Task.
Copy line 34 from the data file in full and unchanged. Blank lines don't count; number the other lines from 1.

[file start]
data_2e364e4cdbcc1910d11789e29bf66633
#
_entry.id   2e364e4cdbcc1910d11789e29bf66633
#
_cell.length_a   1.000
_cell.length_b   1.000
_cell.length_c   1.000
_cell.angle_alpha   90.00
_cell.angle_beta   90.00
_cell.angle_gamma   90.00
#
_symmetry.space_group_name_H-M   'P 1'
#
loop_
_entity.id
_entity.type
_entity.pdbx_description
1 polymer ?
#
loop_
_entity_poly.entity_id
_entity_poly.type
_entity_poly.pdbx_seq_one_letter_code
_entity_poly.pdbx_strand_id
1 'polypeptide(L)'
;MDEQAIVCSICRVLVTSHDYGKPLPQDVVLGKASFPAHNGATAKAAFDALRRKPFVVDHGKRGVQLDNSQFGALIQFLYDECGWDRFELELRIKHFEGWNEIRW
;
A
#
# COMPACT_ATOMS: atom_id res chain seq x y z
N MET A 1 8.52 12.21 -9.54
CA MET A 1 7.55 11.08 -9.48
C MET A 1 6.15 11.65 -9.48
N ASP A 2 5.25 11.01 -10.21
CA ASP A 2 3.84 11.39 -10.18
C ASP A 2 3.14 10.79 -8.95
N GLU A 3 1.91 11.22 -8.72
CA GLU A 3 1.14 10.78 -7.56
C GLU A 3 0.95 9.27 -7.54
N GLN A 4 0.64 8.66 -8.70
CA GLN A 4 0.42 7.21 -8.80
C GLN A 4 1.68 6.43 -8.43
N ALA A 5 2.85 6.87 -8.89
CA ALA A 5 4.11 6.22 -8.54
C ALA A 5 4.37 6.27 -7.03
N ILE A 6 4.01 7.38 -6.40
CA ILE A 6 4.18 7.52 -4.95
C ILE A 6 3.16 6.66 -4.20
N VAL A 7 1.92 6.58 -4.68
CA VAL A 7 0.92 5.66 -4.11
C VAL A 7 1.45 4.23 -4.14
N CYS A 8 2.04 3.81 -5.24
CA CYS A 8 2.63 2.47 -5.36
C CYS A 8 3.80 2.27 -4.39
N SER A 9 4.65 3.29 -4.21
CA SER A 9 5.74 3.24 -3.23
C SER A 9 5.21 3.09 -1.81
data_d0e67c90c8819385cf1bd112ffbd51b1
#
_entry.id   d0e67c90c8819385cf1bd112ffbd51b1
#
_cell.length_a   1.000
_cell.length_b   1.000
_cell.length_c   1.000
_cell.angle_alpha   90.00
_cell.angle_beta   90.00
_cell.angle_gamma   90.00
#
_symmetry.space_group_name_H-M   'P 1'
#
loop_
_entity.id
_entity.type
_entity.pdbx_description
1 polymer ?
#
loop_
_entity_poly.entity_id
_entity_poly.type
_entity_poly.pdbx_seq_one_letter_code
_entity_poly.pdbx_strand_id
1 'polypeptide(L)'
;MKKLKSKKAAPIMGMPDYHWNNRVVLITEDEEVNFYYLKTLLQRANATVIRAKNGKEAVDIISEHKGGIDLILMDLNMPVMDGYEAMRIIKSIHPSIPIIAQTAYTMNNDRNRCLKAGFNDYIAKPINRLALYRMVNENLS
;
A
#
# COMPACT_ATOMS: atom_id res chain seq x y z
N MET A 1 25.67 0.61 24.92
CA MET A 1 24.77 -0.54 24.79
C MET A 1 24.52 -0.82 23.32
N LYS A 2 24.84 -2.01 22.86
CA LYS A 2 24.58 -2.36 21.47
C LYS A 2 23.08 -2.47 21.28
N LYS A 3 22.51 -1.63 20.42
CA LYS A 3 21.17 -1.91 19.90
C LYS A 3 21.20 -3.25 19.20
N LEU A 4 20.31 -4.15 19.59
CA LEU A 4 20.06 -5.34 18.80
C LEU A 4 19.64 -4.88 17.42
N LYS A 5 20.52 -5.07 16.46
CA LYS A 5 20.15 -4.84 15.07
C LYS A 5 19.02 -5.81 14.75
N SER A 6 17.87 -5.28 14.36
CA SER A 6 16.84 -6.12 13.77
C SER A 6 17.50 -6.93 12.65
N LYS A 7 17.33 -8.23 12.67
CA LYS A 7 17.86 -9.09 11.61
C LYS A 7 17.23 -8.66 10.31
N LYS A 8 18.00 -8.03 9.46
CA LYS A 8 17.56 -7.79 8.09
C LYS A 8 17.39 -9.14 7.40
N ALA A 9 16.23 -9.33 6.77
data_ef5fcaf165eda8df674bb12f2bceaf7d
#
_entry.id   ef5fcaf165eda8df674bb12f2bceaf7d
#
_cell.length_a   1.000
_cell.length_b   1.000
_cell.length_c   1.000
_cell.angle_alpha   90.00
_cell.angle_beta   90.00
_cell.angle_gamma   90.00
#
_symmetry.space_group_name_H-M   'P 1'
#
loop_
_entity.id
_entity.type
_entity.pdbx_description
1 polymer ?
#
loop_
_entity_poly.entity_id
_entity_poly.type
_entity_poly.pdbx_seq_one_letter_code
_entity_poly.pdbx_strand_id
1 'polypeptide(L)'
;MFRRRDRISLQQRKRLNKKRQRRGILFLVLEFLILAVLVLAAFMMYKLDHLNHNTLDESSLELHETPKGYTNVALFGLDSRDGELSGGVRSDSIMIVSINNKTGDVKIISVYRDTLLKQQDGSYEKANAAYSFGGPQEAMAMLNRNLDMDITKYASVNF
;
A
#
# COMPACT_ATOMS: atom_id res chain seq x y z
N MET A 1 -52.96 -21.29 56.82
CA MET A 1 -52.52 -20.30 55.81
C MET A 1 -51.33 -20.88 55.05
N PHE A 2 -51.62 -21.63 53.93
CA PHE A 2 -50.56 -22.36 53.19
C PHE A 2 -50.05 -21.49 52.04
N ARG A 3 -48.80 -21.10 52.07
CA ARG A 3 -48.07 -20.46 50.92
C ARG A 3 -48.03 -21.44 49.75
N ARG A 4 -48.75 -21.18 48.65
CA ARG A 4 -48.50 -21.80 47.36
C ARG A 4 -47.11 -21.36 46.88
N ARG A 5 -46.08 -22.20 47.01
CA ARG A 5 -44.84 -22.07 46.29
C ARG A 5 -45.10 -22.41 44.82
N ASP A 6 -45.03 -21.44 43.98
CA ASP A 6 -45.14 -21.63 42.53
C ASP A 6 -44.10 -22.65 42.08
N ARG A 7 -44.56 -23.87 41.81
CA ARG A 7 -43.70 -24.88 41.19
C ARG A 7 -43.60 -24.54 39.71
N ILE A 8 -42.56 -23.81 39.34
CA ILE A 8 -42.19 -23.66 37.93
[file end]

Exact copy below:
N ASP A 2 5.25 11.01 -10.21